The Kurdish provinces of Iraq are a world apart from the country inhabited by their fellow citizens. Basic services like electricity and fuel are good and increasingly available to all Kurds. Booming foreign investment has created a business culture complete with plans for a golf course as part of a gated-community outside the capital city of Erbil. There have been no U.S. combat fatalities in the autonomous Kurdish region since the fall of Saddam Hussein, in 2003. But there's one thing the Kurdish Regional Government (KRG) can no longer lord over the struggling central government in Baghdad: democracy.
"The KRG has a democracy gap with Baghdad," says Quil Lawrence, author of Invisible Nation: How the Kurds' Quest for Statehood Is Shaping Iraq and the Middle East. "After years of counting on American support because of its pro-Western, secular and, most importantly, pro-democratic image, the Kurdish parliament looks like a rubber stamp shared by the two main parties. Arab Iraq had peaceful provincial elections in January in which some entrenched parties lost and stepped down quietly. The Kurds need to show they can do the same." The Kurds, who speak a different language and are a separate ethnic group from their Arab countrymen, have a chance to do that on July 25, when locals will elect regional members of parliament as well as a new president for the KRG.
Two U.S. Senators who are huge supporters of Kurdish development John McCain and Joe Lieberman have sent a letter to Kurdish leaders saying they expect the elections to set a "gold standard" for the Middle East. Indeed, the two dominant political parties are now being challenged by the reformist Change List and various coalitions of religious, leftist and independent parties, which are taking advantage of popular frustration at the level of corruption and heavy-handed governance in the region.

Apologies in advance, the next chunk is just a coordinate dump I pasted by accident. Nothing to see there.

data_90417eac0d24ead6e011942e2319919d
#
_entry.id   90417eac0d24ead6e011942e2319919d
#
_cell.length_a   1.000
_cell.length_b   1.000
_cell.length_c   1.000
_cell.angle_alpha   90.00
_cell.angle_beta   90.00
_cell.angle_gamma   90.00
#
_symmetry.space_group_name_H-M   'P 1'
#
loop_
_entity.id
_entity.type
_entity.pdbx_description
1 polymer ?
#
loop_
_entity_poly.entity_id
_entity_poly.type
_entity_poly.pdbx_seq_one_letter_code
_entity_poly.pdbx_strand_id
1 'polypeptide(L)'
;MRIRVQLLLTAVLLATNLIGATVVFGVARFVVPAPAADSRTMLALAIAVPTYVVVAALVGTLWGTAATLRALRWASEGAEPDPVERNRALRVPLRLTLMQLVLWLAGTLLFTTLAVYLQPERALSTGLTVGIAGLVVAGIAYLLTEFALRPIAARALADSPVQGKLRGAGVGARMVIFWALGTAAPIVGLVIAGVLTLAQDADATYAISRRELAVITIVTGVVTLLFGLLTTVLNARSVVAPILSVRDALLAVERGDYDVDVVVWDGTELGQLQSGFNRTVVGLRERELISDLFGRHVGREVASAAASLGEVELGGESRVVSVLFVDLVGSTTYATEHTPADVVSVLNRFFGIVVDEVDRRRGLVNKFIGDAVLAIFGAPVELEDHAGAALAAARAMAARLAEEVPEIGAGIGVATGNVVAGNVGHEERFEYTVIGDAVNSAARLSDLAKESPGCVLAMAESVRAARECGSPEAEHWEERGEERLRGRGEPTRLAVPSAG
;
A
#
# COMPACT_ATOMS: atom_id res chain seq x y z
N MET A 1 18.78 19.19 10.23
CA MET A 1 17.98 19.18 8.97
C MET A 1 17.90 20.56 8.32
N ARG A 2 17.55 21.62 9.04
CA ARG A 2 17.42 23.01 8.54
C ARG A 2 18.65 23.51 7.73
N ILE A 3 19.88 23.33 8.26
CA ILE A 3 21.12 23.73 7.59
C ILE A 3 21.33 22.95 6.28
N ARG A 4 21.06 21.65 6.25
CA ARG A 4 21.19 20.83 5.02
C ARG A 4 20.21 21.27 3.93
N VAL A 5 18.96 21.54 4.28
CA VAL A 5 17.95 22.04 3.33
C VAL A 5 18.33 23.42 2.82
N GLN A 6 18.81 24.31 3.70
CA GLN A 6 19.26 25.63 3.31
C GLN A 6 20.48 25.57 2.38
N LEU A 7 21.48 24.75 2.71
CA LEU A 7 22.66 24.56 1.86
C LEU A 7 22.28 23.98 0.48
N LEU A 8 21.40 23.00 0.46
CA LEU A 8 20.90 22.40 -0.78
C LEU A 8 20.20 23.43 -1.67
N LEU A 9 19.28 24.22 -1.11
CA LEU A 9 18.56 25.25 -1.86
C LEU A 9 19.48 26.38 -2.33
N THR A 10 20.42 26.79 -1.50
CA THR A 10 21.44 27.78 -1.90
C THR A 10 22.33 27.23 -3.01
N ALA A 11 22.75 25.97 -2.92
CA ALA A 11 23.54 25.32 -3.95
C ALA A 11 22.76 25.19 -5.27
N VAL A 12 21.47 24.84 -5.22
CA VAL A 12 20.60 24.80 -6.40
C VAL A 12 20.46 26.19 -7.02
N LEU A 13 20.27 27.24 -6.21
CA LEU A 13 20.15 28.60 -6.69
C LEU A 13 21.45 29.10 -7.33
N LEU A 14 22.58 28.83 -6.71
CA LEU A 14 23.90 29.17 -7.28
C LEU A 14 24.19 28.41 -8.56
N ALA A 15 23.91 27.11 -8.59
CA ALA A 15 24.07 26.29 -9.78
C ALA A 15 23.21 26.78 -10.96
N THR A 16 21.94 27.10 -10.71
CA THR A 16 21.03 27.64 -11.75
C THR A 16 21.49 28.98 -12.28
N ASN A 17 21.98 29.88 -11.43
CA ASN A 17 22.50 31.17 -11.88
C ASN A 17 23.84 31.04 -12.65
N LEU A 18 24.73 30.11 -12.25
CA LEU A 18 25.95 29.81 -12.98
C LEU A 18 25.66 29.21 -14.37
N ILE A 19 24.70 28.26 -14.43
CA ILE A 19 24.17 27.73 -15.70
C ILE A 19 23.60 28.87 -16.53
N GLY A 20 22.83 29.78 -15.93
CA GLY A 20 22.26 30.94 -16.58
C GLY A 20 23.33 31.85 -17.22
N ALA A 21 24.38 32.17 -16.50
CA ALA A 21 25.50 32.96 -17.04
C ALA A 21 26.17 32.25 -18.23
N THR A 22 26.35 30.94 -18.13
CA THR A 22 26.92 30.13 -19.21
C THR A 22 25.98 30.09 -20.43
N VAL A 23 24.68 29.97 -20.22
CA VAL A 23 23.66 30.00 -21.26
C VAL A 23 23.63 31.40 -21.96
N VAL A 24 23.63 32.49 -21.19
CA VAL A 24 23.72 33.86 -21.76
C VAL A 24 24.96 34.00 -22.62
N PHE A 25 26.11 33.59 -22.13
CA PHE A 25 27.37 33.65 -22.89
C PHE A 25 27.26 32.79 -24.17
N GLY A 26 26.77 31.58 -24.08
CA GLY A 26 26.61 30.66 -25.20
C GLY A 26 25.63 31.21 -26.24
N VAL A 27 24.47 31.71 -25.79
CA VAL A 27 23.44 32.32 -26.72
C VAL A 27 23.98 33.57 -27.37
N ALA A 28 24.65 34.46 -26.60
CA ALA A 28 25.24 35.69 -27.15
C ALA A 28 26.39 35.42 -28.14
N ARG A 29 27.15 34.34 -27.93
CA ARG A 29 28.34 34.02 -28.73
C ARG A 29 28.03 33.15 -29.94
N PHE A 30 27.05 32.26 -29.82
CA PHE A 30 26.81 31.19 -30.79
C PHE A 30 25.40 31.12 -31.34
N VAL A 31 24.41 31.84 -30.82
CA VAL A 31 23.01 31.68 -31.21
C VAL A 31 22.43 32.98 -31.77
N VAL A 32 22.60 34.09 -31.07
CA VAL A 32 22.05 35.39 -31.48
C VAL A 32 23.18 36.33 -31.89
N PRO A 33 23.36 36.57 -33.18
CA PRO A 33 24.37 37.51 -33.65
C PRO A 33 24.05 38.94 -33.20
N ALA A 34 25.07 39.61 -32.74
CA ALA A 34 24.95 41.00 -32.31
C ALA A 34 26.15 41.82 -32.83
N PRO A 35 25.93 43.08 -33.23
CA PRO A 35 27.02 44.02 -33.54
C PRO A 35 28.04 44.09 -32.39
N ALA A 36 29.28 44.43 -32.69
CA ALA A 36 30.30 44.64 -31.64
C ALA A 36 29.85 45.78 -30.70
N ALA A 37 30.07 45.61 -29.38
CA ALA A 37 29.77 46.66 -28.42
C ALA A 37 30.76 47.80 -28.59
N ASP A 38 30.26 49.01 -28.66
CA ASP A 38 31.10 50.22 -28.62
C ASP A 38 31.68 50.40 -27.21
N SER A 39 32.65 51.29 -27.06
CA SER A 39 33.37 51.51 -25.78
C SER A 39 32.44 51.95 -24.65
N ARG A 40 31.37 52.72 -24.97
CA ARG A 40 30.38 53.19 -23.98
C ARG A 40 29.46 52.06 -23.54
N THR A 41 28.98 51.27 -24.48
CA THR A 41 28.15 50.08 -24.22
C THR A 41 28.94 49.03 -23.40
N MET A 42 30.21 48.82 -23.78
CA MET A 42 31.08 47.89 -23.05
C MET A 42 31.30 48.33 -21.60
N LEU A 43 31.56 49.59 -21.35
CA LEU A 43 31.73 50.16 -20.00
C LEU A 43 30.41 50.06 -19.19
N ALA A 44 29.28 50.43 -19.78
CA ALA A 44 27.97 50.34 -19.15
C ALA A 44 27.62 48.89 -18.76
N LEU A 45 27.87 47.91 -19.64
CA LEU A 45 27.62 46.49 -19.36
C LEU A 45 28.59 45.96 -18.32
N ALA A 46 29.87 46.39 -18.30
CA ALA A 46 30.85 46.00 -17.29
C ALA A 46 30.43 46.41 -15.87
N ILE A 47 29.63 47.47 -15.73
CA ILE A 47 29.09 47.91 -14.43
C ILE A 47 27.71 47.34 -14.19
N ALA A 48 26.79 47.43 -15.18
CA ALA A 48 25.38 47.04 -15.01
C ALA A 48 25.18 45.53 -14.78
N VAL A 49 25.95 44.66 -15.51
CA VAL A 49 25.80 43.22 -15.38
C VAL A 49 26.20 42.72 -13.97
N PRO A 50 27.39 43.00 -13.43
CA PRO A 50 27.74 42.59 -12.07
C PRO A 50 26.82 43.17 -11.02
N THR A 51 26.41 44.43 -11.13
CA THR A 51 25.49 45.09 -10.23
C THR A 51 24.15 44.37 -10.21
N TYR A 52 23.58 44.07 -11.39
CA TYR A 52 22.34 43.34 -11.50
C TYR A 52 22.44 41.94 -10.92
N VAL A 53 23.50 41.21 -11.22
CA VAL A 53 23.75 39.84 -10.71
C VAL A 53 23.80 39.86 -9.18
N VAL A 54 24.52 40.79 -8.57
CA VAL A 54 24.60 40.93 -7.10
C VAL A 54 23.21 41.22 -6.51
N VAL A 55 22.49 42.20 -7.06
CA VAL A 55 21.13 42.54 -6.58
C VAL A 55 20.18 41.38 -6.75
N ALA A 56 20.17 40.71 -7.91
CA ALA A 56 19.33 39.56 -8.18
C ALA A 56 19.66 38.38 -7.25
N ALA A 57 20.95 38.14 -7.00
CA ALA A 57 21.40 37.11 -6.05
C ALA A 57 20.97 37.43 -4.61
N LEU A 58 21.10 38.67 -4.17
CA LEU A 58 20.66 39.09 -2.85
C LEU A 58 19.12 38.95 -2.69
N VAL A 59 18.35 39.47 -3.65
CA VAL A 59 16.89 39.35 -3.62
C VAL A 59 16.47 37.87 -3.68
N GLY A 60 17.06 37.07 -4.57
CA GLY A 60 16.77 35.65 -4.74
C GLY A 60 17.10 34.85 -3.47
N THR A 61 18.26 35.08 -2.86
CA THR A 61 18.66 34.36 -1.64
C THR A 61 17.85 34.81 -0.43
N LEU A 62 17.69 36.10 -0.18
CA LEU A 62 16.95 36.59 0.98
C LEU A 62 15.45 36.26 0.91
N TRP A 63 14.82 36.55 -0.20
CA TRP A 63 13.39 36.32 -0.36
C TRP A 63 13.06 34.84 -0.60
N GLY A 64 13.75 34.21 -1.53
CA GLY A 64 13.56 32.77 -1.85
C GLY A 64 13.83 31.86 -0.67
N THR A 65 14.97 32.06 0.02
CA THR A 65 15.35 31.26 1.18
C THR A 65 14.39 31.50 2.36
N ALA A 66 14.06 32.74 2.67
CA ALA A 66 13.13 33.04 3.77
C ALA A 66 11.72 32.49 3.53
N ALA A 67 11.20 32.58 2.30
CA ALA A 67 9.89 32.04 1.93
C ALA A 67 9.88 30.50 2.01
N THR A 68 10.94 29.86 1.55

However, breaking the duopoly on power by the Kurdistan Democratic Party and the Patriotic Union of Kurdistan will be difficult. The two main parties are led by two feudal and politically powerful families, the Barzanis and Talabanis, which, along with their extensive security forces, have waged at times violent civil war against each other. Since 2003, however, the two have cooperated to form a coalition that dominates the Kurdish parliament (as well as the Kurdish contingent to the national legislature in Baghdad). They have also split the most prestigious titles between them: Massoud Barzani is president of the KRG; Jalal Talabani, the President of Iraq. Together, they have ensured that Iraq's transitional law and subsequent 2005 Constitution enshrined a level of autonomy for Iraqi Kurdistan. But their near total control of Kurdish politics is wearing thin with their fellow Kurds.
The Talabani-Barzani alliance has been accused of hoarding the money directed to Kurdistan from both outside investment and Baghdad; critics have also charged it with nepotism, alleging that key political and administrative positions have been handed over to kinfolk or party stalwarts; opponents also say that the budget process lacks transparency. "It's these ideas," says Rebwar Karim Mahmood, a political-science professor at Suleimaniya University, "that opposition parties and groups are using to campaign in the elections." This month KRG prime minister Nechirvan Barzani (Massoud's nephew) launched a process to improve government openness. Qubad Talabani (Jalal's son and the KRG representative to Washington) has been blogging from Kurdistan that the fact that the disputes are public is a sign of a healthy young democracy.
Still, says Mahmood, there have been hundreds of complaints of unfair campaigning from all sides. Opposition posters have been torn down, and the well-off dominant parties have not been shy about throwing their money around, including a major media campaign featuring prominent Kurdish entertainers. Observers are waiting to see if the dominant parties get enough votes to retain control of parliament and the KRG presidency; and, if not, whether they will transfer control. The outcome could well decide how much of an exemplar to the Middle East the Kurds will continue to be.